U.S. Presidents Cup team
Lessons from Down Under

Presidents Cup 2019: 18 parting thoughts from Royal Melbourne

December 15, 2019

MELBOURNE — Well, that was … Dramatic. Intense. Chippy. And close!

The 2019 Presidents Cup exceeded expectations, delivering an action-packed week that kept golf fans Ryder Cup-level captivated. Here are 18 parting thoughts from a pleasantly surprising stay Down Under.

1. We begin with a thought about this Presidents Cup, and Presidents Cups of the past. At the start of the week, it was generally perceived that the United States didn’t care about this event. Golf Twitter had deemed it a useless exhibition, and if you caught some of the players in private, off the record and perhaps after a few cocktails, they’d tell you they’d rather have the week off. Right?

Hogwash. It’s not that the U.S. didn’t care before, it’s that the matches just weren’t close. When you’re up 14½-3½ going into singles, as the Americans were two years ago at Liberty National, it’s tough to look locked-in. But these guys are competitors. You don’t get to the elite tier on the PGA Tour without having an innate desire to win, and because it was clear from Thursday morning on that this would be anything but a cake walk, all 12 U.S. players were just that, absolutely locked in.

2. What a joy it was to see Tiger Woods take apart Royal Melbourne with masterful precision. Of the 24 players who played in the Presidents Cup, Woods was middle of the pack in distance, if not slightly below average. But on a course where distance was secondary to guile, strategy and variety, Tiger wasn’t just the best player on his team. He was the best player in the competition.

I never saw Woods play live at the height of his game in the early 2000s—well, I did, but I wasn’t yet 10 years old, so perhaps my golf analysis wasn’t yet refined. But it’s hard to think it was all that different to watching him from Australia. Woods was in complete control of all aspects of his game, and able to call on most any shot knowing he could pull it off. Seeing it first-hand is an experience I’ll never forget.

Ben Jared

Tiger Woods

3. One more Tiger thing: Much has been written about his softer on-course demeanor since the spinal fusion. It’s true—he’s chattier and friendlier with his playing partners than he used to be … until it’s winning time. Tony Finau told an awesome story about his very limited interactions with Tiger in the final round of this year’s Masters, and Woods had the same game face on Sunday in his singles match against Abraham Ancer.

I can say with some level of confidence that on Sunday at Melbourne, between the handshake on the first tee and the handshake on the 16th green, Woods never made eye-contact with his overmatched opponent. Woods walked well ahead of Ancer in the fairways and picked his tees up extra quickly after every tee shot. It was vintage stuff from the game’s most unforgiving competitor, who clearly derived motivation from Ancer’s taken-out-of-context comments at the Mayakoba Classic. “Abe wanted it; he got it,” Woods said after the 3-and-2 victory. Icy.

RELATED: Tiger Woods drops the mic on Abraham Ancer during victory press conference

4. Now, about that comment at last month’s Mayakoba Classic. Ancer was asked, in Spanish, who he would like to play in singles at the Presidents Cup. Here’s his full answer, also given in Spanish:

“I would like to play against Tiger. But the truth is that our objective is to do everything we can to win. Winning a match in the singles would be very special, so we need to try to get the cup.”

Ancer didn’t say he wanted to play Tiger Woods because he thought he would beat Tiger Woods, or anything like that. This was not Stephen Ames suggested he could beat Tiger "especially where he's hitting the ball." This was a man being honest, saying he, the first Mexican golfer ever to compete in the Presidents Cup, would like to play against the greatest of all time. Can you blame him? It would be such a shame for Ancer to be known, even for a minute, as a guy who “called out” Tiger and then got dusted after doing so. That’s just not what happened. Ancer—a former Australian Open champ who local fans called “Aussie Abe”—was fantastic here, and he should feel nothing but pride in his performance.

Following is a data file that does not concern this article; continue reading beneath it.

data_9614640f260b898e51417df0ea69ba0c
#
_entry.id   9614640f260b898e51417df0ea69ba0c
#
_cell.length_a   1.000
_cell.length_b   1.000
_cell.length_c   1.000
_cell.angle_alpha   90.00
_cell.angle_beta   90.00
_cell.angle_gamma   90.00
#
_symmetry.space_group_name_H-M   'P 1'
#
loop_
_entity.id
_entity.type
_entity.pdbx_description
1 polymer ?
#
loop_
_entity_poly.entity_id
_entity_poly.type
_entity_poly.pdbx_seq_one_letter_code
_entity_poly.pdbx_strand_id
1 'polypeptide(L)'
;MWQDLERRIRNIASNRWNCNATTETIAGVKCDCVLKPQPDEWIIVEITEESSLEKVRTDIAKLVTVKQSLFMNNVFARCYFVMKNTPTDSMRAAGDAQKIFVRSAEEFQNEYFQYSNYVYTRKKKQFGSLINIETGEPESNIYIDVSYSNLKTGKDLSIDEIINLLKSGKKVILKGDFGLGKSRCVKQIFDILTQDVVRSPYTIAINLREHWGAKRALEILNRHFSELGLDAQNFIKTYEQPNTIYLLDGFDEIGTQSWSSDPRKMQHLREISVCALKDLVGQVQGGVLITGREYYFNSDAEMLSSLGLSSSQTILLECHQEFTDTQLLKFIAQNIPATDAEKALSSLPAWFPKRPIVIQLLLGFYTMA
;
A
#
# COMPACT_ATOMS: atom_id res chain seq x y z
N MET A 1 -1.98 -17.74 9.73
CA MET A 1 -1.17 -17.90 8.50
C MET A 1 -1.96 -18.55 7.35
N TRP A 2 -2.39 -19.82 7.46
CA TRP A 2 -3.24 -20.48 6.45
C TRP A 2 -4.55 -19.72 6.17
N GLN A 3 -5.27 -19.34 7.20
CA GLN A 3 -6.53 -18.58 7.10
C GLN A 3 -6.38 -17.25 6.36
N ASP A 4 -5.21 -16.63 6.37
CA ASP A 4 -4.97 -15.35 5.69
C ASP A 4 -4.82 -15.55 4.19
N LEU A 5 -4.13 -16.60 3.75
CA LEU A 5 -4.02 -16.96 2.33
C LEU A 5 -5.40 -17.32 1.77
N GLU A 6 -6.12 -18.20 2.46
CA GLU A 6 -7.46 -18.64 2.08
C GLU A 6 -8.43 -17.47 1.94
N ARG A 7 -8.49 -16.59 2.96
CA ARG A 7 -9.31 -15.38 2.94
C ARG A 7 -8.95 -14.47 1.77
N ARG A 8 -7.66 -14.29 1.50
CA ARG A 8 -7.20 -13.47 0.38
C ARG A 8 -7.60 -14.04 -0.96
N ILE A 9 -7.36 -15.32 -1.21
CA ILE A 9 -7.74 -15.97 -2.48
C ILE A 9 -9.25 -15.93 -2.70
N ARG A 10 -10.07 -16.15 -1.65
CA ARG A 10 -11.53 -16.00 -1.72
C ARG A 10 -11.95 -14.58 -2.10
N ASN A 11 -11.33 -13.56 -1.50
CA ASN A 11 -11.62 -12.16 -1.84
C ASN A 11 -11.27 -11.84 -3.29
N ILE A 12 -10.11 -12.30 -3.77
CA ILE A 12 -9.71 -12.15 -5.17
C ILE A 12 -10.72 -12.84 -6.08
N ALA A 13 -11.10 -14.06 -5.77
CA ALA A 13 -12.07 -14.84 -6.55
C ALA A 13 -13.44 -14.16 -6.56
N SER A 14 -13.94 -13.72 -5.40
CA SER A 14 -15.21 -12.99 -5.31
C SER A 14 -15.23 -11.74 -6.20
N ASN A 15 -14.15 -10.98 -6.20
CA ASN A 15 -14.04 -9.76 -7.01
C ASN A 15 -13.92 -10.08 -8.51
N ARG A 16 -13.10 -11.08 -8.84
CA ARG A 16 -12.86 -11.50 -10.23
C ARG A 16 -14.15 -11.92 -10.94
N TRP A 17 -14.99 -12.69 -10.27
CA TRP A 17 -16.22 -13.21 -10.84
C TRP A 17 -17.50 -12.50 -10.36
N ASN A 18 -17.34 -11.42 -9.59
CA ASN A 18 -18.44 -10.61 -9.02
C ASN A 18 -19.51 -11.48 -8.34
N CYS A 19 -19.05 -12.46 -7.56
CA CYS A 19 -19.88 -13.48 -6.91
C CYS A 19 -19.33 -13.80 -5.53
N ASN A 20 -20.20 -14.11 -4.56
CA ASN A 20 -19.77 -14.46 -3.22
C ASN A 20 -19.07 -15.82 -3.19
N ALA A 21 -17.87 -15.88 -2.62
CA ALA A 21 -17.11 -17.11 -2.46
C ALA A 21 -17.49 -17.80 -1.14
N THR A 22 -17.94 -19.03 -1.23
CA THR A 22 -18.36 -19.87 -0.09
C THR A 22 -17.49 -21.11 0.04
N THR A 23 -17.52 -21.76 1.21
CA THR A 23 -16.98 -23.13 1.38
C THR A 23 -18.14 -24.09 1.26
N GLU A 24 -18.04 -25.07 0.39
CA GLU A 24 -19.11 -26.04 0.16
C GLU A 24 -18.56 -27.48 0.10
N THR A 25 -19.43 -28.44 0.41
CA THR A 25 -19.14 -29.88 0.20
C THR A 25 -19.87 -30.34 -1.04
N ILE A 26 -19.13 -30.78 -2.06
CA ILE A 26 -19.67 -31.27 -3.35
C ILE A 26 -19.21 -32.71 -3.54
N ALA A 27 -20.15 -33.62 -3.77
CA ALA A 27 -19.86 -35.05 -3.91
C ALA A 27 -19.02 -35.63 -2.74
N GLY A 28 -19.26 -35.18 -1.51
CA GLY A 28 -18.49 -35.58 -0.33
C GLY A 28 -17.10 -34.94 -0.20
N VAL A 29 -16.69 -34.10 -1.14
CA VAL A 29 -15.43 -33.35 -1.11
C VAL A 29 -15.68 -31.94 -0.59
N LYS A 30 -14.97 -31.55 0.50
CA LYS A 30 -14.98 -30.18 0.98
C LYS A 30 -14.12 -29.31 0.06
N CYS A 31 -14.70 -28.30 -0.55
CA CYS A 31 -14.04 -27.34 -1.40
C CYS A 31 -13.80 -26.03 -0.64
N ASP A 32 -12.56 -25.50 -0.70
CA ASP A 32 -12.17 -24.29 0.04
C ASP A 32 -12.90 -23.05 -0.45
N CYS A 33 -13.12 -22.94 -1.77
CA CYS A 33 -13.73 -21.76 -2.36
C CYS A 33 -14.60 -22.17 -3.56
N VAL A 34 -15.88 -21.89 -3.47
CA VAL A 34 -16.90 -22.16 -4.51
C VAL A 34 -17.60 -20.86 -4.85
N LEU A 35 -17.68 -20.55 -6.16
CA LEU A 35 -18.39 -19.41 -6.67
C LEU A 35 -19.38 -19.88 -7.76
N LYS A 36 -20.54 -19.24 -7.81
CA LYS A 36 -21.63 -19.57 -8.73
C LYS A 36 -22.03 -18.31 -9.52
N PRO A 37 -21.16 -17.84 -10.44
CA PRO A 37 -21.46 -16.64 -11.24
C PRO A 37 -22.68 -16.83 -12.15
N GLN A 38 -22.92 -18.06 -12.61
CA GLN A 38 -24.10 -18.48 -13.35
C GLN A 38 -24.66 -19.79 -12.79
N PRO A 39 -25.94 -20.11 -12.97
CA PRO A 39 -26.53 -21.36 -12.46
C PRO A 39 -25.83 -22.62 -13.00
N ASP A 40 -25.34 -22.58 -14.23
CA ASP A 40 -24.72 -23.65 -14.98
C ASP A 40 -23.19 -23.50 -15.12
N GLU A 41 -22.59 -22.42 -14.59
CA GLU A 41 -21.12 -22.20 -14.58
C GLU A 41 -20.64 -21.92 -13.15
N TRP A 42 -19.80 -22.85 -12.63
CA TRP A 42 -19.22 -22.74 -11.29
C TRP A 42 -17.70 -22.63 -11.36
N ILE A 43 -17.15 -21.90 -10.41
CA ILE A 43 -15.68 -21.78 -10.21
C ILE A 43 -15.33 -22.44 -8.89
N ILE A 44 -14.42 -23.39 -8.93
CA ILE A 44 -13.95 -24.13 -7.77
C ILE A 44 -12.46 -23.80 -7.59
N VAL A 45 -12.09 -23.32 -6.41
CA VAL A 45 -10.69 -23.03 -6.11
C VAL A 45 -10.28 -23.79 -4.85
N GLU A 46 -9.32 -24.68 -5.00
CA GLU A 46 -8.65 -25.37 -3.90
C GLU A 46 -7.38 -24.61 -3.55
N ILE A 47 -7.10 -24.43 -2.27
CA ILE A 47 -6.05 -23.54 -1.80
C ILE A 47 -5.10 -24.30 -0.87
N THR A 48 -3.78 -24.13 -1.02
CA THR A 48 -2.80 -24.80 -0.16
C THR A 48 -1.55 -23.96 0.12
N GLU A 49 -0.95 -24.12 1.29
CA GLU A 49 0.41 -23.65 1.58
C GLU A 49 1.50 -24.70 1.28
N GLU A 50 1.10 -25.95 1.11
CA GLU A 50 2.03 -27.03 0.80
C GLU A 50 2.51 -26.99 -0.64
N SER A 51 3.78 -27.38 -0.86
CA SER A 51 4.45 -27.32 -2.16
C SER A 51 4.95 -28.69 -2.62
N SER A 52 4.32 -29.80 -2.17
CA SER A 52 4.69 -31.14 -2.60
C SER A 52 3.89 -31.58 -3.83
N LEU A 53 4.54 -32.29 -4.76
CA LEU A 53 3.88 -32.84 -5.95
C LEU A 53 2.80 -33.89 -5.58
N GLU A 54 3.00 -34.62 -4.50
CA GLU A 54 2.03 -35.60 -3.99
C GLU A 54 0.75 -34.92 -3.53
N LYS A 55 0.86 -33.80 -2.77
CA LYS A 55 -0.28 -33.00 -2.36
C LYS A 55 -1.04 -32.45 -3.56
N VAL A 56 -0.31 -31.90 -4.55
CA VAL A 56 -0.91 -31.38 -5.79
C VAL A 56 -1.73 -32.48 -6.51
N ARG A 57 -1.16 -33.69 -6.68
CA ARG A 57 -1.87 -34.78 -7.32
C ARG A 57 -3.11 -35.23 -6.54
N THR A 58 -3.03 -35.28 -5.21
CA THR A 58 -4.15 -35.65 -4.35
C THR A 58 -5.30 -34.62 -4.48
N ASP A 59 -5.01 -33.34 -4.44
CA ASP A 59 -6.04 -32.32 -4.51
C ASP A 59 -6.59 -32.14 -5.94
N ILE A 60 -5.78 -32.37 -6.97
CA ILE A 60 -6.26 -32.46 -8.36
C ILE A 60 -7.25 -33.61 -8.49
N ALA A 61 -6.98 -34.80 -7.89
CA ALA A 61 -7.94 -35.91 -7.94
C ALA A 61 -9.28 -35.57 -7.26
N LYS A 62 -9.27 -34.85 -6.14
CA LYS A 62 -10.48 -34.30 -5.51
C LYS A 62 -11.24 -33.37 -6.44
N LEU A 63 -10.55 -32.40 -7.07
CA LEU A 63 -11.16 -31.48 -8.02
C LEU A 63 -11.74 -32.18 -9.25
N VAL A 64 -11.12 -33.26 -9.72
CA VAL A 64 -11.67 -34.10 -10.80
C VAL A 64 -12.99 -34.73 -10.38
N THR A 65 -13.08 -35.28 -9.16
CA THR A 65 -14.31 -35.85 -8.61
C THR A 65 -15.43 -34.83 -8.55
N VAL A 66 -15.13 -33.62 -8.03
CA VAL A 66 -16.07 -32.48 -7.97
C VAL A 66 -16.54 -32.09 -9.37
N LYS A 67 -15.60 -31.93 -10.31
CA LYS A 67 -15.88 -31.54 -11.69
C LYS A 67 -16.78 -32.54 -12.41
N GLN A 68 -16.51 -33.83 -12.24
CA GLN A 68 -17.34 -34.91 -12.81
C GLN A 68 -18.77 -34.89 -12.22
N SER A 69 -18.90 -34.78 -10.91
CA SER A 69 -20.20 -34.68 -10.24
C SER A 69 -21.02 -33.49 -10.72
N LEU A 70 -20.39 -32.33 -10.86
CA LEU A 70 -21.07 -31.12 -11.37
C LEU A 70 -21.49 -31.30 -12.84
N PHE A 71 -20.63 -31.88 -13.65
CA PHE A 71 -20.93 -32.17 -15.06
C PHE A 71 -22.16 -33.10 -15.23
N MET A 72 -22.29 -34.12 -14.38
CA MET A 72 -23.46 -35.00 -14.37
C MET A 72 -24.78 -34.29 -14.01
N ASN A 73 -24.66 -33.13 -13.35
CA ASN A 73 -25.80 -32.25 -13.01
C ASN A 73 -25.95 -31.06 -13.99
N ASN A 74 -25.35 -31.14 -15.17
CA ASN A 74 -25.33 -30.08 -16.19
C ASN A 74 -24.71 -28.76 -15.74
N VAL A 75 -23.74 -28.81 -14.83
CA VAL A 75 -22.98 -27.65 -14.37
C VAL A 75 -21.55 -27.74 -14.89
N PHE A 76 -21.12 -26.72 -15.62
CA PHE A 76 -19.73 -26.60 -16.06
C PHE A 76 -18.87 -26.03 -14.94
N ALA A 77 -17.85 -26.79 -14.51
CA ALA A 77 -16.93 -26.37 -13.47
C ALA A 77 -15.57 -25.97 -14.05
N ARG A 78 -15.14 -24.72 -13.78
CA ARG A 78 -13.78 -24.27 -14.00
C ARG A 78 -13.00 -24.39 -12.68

5. Ancer only picks up his tees, ball markers and takes the ball out of the hole with his left hand. It is immensely swaggy. Old school and delightful. He has a ton of fire. He’ll be around a while.

6. We’ll continue with some nuggets on the International team members. Let’s start with their best player, Sungjae Im. I can’t say enough good things about this golfing machine, who seems rather content to live a simple life of eating, practicing, playing golf and sleeping. Rinse, repeat. He demolished Gary Woodland in singles on Sunday, and Woodland didn’t play poorly at all. “I played great, and got steamrolled,” Woodland said. Just 21, Im has the potential to be an anchor of International teams for decades to come, and he’s as good a bet as anyone to win multiple majors in the 2020s. I’m buying every available piece of Sungjae Im stock.

Daniel Pockett

Sungjae Im

RELATED: Tiger Woods' playing captain journey ends as most Tiger stories do—in victory

7. There was another 21-year-old on the International team, Joaquin Niemann. You know how there are some young athletes who look older than they are—just turn on a college football or basketball game. And then there are some young athletes who somehow look younger than they are. Niemann looks 17 years old, or could be mistaken for 14. But he doesn’t play like it.

8. Ernie Els had to try to win this weekend with only 11 players as Haotong Li, for whatever reason, wasn’t ready to compete. Els had to know it, having benched Li the first two days, and only begrudgingly playing him in Saturday four-balls because the rules required he play once before singles. Partnered with Marc Leishman, Li shot a generous front-nine 41, and he was predictably crushed by Dustin Johnson in singles.

So what was the problem for Li? There appear to be a few contributing factors. First and foremost, he simply hadn’t been playing well of late. With no disrespect to the China Tour Championship, where he finished second two weeks ago, Li hasn’t had a top 10 on any major tour since a T-4 at the European Tour’s China Open in May.

Beyond being in poor form, there were a couple other factors at play, none of which reflect particularly well on the 24-year-old. Li fired his caddie after last month’s DP World Tour Championship and showed up this week with his physio, who doesn’t speak English and had little if any caddieing experience, on the bag. A source with intimate knowledge of the International side said Li was the only player who didn’t listen to Els’ advice on how to play Royal Melbourne. His seeming disinterest was caught on camera when Li was spotted looking at his phone during Els’ speech after the heartbreaking defeat. This International side was a much more cohesive unit than we’ve seen from them before—at least, 11 of them were.